Thanks for listening to me rant…
    ~CC~

    • Crystal,

      I’m so happy for Cheyenne…It’s a miracle! This is a miracle! Just goes to prove – don’t ever count us dogs out!

      Wow…I’m going to answer all your questions. You know, sometimes when I’m sleeping I think my mom thinks I’m dead because she’ll wake me up just to see my eyes open and then she’ll say “joey, go to sleep.” Go figure.

      So I take it they did the surgery on Cheyenne right away, right?

      Let me just send you this one message and then in another one I’ll answer your questions.

      I think you are correct: There should be many questions and my parents discovered that they needed to be very flexible with their time because even though the doctors said “three weeks” for this or “two weeks” for that, real life turned out to have its surprises. And honestly, my mom ranted a lot too. (I hope she’s not reading this.)

      So I will answer your questions in another “comment” box next.

      A complete recovery for Cheyenne,

      Joey

    • Crystal,

      Sorry about the delay. My mom didn’t let me go onto the computer.

      Let me see….I’m going to make a page for Crystal and then move the comments there and then…I’ll be back shortly.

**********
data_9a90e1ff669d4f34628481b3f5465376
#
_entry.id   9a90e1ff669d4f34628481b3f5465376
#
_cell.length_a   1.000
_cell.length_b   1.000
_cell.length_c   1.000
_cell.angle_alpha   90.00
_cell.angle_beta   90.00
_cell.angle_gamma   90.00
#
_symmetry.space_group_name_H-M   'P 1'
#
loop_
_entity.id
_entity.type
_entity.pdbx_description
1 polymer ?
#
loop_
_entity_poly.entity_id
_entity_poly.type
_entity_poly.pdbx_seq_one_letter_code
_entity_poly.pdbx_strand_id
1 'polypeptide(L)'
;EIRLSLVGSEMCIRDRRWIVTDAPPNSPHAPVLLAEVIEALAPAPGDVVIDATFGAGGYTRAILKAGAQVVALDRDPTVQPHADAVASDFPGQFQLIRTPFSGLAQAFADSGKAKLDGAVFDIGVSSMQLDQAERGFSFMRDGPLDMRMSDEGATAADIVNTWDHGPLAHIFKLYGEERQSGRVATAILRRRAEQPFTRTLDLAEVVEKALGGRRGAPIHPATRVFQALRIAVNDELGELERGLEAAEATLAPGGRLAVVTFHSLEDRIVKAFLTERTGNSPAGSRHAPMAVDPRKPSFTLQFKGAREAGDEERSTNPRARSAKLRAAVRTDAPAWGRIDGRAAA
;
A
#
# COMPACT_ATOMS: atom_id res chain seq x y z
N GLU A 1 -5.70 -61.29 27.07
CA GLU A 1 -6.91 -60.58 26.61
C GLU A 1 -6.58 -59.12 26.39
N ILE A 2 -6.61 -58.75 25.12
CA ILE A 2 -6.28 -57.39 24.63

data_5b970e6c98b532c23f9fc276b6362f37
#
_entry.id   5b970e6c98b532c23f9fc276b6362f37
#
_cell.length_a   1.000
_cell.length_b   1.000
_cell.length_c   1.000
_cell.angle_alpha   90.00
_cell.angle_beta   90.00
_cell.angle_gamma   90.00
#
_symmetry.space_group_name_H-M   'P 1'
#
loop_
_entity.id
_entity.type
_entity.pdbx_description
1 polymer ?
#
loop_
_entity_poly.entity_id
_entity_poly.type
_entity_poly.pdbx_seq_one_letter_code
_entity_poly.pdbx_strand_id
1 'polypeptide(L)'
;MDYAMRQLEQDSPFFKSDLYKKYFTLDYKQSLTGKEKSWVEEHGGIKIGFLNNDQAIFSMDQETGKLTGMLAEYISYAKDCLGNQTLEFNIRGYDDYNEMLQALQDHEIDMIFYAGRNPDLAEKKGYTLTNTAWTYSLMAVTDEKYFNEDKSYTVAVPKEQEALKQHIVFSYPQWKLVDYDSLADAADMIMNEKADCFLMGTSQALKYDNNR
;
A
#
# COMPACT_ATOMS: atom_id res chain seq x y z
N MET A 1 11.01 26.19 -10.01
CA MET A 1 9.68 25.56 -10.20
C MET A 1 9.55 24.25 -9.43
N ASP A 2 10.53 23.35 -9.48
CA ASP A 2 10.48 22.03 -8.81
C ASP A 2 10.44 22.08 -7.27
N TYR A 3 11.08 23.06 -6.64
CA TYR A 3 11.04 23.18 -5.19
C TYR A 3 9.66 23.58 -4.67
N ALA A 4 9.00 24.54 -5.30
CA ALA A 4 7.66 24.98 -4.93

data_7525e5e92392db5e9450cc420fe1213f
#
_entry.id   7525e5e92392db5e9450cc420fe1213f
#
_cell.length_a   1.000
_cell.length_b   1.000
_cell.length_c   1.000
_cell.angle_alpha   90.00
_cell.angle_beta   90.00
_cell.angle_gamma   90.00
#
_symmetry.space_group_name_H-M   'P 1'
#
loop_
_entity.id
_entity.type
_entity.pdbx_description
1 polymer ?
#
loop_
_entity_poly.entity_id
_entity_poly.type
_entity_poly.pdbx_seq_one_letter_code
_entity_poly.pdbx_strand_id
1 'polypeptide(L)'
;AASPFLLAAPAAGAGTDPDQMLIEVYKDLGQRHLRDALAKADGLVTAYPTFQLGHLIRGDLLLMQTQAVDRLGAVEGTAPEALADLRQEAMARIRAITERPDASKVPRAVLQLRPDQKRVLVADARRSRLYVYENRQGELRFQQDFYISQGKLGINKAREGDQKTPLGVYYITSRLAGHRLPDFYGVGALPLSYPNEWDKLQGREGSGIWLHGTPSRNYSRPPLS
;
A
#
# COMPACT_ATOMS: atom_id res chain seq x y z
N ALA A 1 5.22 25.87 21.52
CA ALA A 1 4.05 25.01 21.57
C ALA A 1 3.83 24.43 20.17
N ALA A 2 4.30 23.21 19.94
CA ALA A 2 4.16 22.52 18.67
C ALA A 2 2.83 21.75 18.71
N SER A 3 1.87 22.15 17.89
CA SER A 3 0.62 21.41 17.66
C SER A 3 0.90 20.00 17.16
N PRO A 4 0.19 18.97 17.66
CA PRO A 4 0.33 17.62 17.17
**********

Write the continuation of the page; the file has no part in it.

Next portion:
Thanks, and hold on,

      Joey

      p.s. Crystal, I’m back! The new page about Cheyenne will be here; just follow this link. The post name is “Cheyenne: a little dog hit by a big truck”.

    • Crystal,

      Here are a few of the questions you asked and some answers to them.

      Let’s keep on communicating – but on the new page!

      I was told to have a leash on her when she goes out. Yes. And when you go up and down stairs, too. This will keep her walking at a slow and steady pace. She won’t jump and put extra pressure on her injured let.

      Okay… her leg, with the splint, is way longer than the other. She can hardly stand. Will she be able to walk with the splint? Much less stand on her own. Right now she’s probably just still traumatized and tired from that. I hopped around with my splint on my leg, holding my 4th leg up in the air. I did this for a few months. At first, it was awkward. But then I got really good at it. But if Cheyenne’s not standing a lot right now, that’s probably because she needs a lot of rest. She’s injured and she needs a lot of rest to get better.